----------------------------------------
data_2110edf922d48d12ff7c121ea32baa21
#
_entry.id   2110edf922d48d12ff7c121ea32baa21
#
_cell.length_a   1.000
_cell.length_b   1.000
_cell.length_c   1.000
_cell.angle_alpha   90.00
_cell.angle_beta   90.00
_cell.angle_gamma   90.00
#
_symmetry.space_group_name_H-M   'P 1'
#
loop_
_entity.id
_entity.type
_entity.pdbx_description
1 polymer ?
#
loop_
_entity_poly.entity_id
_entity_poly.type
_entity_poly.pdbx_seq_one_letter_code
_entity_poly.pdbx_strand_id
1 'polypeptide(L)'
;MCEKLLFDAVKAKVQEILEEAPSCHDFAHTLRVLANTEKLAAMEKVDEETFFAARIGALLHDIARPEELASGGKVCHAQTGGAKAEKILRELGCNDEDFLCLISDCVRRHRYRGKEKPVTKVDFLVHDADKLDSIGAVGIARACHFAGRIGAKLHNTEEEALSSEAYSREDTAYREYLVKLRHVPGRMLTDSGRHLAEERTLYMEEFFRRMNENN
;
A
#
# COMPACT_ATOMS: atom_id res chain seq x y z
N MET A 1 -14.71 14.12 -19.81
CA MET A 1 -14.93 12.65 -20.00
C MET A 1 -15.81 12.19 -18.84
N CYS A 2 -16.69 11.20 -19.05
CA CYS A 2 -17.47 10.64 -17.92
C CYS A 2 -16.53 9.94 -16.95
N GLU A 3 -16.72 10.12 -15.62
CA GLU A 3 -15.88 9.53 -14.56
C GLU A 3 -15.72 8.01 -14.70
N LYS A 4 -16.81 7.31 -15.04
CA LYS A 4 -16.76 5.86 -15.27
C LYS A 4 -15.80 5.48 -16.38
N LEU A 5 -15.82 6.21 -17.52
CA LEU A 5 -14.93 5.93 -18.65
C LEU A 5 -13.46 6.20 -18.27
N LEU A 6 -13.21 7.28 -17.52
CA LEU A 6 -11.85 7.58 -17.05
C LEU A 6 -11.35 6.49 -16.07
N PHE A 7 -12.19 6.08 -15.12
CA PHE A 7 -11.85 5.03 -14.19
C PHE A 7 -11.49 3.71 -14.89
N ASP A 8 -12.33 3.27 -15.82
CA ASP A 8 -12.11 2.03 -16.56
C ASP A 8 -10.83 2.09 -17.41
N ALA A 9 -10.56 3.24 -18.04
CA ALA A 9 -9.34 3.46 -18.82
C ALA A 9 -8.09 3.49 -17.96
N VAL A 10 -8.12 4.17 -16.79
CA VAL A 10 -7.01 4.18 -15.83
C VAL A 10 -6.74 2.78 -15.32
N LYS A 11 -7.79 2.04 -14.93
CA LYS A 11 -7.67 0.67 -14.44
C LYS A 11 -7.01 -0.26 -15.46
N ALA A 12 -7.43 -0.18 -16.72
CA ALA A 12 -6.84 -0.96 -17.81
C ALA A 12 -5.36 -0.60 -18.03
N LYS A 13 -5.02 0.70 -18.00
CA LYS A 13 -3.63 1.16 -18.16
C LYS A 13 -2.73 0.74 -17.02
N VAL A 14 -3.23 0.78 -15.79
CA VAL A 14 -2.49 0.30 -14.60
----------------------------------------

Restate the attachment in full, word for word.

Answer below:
data_2110edf922d48d12ff7c121ea32baa21
#
_entry.id   2110edf922d48d12ff7c121ea32baa21
#
_cell.length_a   1.000
_cell.length_b   1.000
_cell.length_c   1.000
_cell.angle_alpha   90.00
_cell.angle_beta   90.00
_cell.angle_gamma   90.00
#
_symmetry.space_group_name_H-M   'P 1'
#
loop_
_entity.id
_entity.type
_entity.pdbx_description
1 polymer ?
#
loop_
_entity_poly.entity_id
_entity_poly.type
_entity_poly.pdbx_seq_one_letter_code
_entity_poly.pdbx_strand_id
1 'polypeptide(L)'
;MCEKLLFDAVKAKVQEILEEAPSCHDFAHTLRVLANTEKLAAMEKVDEETFFAARIGALLHDIARPEELASGGKVCHAQTGGAKAEKILRELGCNDEDFLCLISDCVRRHRYRGKEKPVTKVDFLVHDADKLDSIGAVGIARACHFAGRIGAKLHNTEEEALSSEAYSREDTAYREYLVKLRHVPGRMLTDSGRHLAEERTLYMEEFFRRMNENN
;
A
#
# COMPACT_ATOMS: atom_id res chain seq x y z
N MET A 1 -14.71 14.12 -19.81
CA MET A 1 -14.93 12.65 -20.00
C MET A 1 -15.81 12.19 -18.84
N CYS A 2 -16.69 11.20 -19.05
CA CYS A 2 -17.47 10.64 -17.92
C CYS A 2 -16.53 9.94 -16.95
N GLU A 3 -16.72 10.12 -15.62
CA GLU A 3 -15.88 9.53 -14.56
C GLU A 3 -15.72 8.01 -14.70
N LYS A 4 -16.81 7.31 -15.04
CA LYS A 4 -16.76 5.86 -15.27
C LYS A 4 -15.80 5.48 -16.38
N LEU A 5 -15.82 6.21 -17.52
CA LEU A 5 -14.93 5.93 -18.65
C LEU A 5 -13.46 6.20 -18.27
N LEU A 6 -13.21 7.28 -17.52
CA LEU A 6 -11.85 7.58 -17.05
C LEU A 6 -11.35 6.49 -16.07
N PHE A 7 -12.19 6.08 -15.12
CA PHE A 7 -11.85 5.03 -14.19
C PHE A 7 -11.49 3.71 -14.89
N ASP A 8 -12.33 3.27 -15.82
CA ASP A 8 -12.11 2.03 -16.56
C ASP A 8 -10.83 2.09 -17.41
N ALA A 9 -10.56 3.24 -18.04
CA ALA A 9 -9.34 3.46 -18.82
C ALA A 9 -8.09 3.49 -17.96
N VAL A 10 -8.12 4.17 -16.79
CA VAL A 10 -7.01 4.18 -15.83
C VAL A 10 -6.74 2.78 -15.32
N LYS A 11 -7.79 2.04 -14.93
CA LYS A 11 -7.67 0.67 -14.44
C LYS A 11 -7.01 -0.26 -15.46
N ALA A 12 -7.43 -0.18 -16.72
CA ALA A 12 -6.84 -0.96 -17.81
C ALA A 12 -5.36 -0.60 -18.03
N LYS A 13 -5.02 0.70 -18.00
CA LYS A 13 -3.63 1.16 -18.16
C LYS A 13 -2.73 0.74 -17.02
N VAL A 14 -3.23 0.78 -15.79
CA VAL A 14 -2.49 0.30 -14.60